“And what may that be?” inquired his friend.

“It’s very apt to set him off with the same energy in a much worse direction,” answered Fisher; “a pretty endless sort of direction, a bottomless pit as deep as the bottomless well.”

Fisher did not see his friend until a fortnight later, when he found himself in the garden at the back of the clubhouse on the opposite side from the links, a garden heavily colored and scented with sweet semitropical plants in the glow of a desert sunset. Two other men were with him, the third being the now celebrated second in command, familiar to everybody as Tom Travers, a lean, dark man, who looked older than his years, with a furrow in his brow and something morose about the very shape of his black mustache. They had just been served with black coffee by the Arab now officiating as the temporary servant of the club, though he was a figure already familiar, and even famous, as the old servant of the general. He went by the name of Said, and was notable among other Semites for that unnatural length of his yellow face and height of his narrow forehead which is sometimes seen among them, and gave an irrational impression of something sinister, in spite of his agreeable smile.

“I never feel as if I could quite trust that fellow,” said Grayne, when the man had gone away. “It’s very unjust, I take it, for he was certainly devoted to Hastings, and saved his life, they say. But Arabs are often like that, loyal to one man. I can’t help feeling he might cut anybody else’s throat, and even do it treacherously.”

“Well,” said Travers, with a rather sour smile, “so long as he leaves Hastings alone the world won’t mind much.”

There was a rather embarrassing silence, full of memories of the great battle, and then Horne Fisher said, quietly:

“The newspapers aren’t the world, Tom. Don’t you worry about them. Everybody in your world knows the truth well enough.”

“I think we’d better not talk about the general just now,” remarked Grayne, “for he’s just coming out of the club.”

“He’s not coming here,” said Fisher. “He’s only seeing his wife to the car.”

As he spoke, indeed, the lady came out on the steps of the club, followed by her husband, who then went swiftly in front of her to open the garden gate. As he did so she turned back and spoke for a moment to a solitary man still sitting in a cane chair in the shadow of the doorway, the only man left in the deserted club save for the three that lingered in the garden. Fisher peered for a moment into the shadow, and saw that it was Captain Boyle.

The next moment, rather to their surprise, the general reappeared and, remounting the steps, spoke a word or two to Boyle in his turn. Then he signaled to Said, who hurried up with two cups of coffee, and the two men reentered the club, each carrying his cup in his hand. The next moment a gleam of white light in the growing darkness showed that the electric lamps had been turned on in the library beyond.

“Coffee and scientific researches,” said Travers, grimly. “All the luxuries of learning and theoretical research. Well, I must be going, for I have my work to do as well.” And he got up rather stiffly, saluted his companions, and strode away into the dusk.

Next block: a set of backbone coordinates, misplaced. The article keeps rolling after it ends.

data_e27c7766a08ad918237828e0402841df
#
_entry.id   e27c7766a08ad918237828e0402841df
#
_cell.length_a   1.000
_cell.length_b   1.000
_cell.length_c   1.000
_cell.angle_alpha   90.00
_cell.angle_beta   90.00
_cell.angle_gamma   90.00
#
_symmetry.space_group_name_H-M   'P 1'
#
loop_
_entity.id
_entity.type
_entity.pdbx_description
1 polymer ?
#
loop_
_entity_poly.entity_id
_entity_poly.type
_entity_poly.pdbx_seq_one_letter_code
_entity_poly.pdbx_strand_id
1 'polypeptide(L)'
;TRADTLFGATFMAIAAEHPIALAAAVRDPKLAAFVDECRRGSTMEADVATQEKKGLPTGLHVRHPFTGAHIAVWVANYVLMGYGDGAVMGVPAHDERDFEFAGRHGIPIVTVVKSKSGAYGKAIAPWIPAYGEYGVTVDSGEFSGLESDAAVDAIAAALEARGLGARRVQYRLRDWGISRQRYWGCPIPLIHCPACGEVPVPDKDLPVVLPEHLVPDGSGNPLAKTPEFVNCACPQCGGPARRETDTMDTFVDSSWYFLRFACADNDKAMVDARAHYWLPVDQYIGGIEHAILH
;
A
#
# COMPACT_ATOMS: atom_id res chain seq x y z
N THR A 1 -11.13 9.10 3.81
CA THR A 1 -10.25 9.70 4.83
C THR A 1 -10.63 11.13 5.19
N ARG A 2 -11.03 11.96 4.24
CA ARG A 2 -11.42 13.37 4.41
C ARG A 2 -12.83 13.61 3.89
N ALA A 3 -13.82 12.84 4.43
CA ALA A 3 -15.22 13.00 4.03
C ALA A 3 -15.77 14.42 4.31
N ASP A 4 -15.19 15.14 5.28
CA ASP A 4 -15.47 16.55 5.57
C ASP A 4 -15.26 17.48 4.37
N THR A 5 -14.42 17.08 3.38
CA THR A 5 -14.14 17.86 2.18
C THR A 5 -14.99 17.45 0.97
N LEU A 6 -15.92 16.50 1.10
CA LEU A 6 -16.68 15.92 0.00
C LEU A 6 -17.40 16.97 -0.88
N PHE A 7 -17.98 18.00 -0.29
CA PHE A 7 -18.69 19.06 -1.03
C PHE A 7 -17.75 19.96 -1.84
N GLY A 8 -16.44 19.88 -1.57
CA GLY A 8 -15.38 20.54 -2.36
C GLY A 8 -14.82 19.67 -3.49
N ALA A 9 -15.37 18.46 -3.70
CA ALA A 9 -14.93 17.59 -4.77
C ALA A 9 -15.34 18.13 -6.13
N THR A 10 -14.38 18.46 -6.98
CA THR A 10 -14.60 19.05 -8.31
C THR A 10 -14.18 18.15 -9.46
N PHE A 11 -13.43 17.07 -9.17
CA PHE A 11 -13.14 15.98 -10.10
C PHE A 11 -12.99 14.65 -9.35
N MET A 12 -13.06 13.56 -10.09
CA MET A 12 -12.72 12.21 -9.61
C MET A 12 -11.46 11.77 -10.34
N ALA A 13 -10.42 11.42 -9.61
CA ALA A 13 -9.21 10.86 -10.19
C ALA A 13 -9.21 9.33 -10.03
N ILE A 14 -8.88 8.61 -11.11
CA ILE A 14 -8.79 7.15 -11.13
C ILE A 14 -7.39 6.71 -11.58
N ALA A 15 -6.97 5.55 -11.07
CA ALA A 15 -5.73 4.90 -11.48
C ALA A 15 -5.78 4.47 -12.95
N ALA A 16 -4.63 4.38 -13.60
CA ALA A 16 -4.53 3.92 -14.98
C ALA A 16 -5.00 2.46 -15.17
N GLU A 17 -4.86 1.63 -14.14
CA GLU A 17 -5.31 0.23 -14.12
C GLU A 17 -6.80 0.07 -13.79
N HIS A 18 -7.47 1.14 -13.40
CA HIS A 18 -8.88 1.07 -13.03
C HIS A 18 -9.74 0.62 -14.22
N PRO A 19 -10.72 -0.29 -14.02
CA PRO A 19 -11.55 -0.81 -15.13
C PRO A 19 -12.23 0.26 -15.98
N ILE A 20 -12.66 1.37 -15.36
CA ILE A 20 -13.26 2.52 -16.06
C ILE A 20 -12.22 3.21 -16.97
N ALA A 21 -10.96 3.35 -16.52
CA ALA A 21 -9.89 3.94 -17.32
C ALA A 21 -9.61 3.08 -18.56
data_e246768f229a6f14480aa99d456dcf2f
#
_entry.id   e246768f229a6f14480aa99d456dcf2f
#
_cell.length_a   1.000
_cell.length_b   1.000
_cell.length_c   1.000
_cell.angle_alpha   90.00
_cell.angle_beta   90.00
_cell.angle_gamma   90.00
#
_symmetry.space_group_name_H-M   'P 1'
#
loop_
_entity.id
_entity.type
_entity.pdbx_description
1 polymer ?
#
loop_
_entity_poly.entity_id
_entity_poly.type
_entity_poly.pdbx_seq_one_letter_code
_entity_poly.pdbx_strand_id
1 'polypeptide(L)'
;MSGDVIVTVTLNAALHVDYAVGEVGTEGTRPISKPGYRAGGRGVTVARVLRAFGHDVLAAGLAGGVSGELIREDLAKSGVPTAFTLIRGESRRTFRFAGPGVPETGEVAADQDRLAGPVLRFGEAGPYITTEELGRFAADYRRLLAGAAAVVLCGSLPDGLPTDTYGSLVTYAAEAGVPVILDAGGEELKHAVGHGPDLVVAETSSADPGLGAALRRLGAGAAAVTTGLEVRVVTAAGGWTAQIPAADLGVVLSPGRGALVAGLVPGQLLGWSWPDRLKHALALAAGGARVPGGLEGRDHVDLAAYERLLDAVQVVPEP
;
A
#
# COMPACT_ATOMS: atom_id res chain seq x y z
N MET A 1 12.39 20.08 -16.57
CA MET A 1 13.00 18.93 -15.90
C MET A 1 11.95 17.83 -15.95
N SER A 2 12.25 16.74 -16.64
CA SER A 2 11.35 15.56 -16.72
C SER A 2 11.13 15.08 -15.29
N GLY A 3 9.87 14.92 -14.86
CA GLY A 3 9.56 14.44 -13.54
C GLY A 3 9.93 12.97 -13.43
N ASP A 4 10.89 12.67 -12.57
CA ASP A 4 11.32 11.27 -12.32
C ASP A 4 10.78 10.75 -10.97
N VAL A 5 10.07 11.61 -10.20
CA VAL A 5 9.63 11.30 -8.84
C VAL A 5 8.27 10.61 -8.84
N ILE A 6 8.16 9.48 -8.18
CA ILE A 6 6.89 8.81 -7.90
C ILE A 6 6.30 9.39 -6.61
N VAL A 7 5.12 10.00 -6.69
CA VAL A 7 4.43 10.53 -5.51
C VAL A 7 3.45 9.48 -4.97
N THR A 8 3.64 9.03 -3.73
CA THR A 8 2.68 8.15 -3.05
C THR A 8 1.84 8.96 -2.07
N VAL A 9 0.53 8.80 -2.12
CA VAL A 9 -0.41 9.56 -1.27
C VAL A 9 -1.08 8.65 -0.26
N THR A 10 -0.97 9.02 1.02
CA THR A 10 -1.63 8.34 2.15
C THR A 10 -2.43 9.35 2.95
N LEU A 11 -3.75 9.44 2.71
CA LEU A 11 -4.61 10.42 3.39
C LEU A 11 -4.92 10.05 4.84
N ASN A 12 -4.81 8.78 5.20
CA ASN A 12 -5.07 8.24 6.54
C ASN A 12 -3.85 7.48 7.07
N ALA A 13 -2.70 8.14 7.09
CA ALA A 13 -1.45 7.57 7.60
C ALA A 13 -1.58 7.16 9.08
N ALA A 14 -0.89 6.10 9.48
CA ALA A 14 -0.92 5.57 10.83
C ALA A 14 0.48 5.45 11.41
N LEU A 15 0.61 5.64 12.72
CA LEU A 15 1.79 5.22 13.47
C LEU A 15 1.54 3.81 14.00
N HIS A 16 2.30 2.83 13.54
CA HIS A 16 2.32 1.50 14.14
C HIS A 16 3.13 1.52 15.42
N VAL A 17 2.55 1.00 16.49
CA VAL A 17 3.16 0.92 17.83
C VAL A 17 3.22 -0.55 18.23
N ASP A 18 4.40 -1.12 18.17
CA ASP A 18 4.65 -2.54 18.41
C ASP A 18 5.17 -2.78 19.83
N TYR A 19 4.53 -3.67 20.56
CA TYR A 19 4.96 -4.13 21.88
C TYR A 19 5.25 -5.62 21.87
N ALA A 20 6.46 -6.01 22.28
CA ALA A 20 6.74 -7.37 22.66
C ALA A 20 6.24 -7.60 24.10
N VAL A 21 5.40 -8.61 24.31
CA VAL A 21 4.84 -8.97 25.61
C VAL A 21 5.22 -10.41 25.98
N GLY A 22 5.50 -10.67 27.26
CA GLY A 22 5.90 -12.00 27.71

“I only hope Boyle is sticking to scientific researches,” said Horne Fisher. “I’m not very comfortable about him myself. But let’s talk about something else.”

They talked about something else longer than they probably imagined, until the tropical night had come and a splendid moon painted the whole scene with silver; but before it was bright enough to see by Fisher had already noted that the lights in the library had been abruptly extinguished. He waited for the two men to come out by the garden entrance, but nobody came.

“They must have gone for a stroll on the links,” he said.

“Very possibly,” replied Grayne. “It’s going to be a beautiful night.”

A moment or two after he had spoken they heard a voice hailing them out of the shadow of the clubhouse, and were astonished to perceive Travers hurrying toward them, calling out as he came:

“I shall want your help, you fellows,” he cried. “There’s something pretty bad out on the links.”

They found themselves plunging through the club smoking room and the library beyond, in complete darkness, mental as well as material. But Horne Fisher, in spite of his affectation of indifference, was a person of a curious and almost transcendental sensibility to atmospheres, and he already felt the presence of something more than an accident. He collided with a piece of furniture in the library, and almost shuddered with the shock, for the thing moved as he could never have fancied a piece of furniture moving. It seemed to move like a living thing, yielding and yet striking back. The next moment Grayne had turned on the lights, and he saw he had only stumbled against one of the revolving bookstands that had swung round and struck him; but his involuntary recoil had revealed to him his own subconscious sense of something mysterious and monstrous. There were several of these revolving bookcases standing here and there about the library; on one of them stood the two cups of coffee, and on another a large open book. It was Budge’s book on Egyptian hieroglyphics, with colored plates of strange birds and gods, and even as he rushed past, he was conscious of something odd about the fact that this, and not any work of military science, should be open in that place at that moment. He was even conscious of the gap in the well-lined bookshelf from which it had been taken, and it seemed almost to gape at him in an ugly fashion, like a gap in the teeth of some sinister face.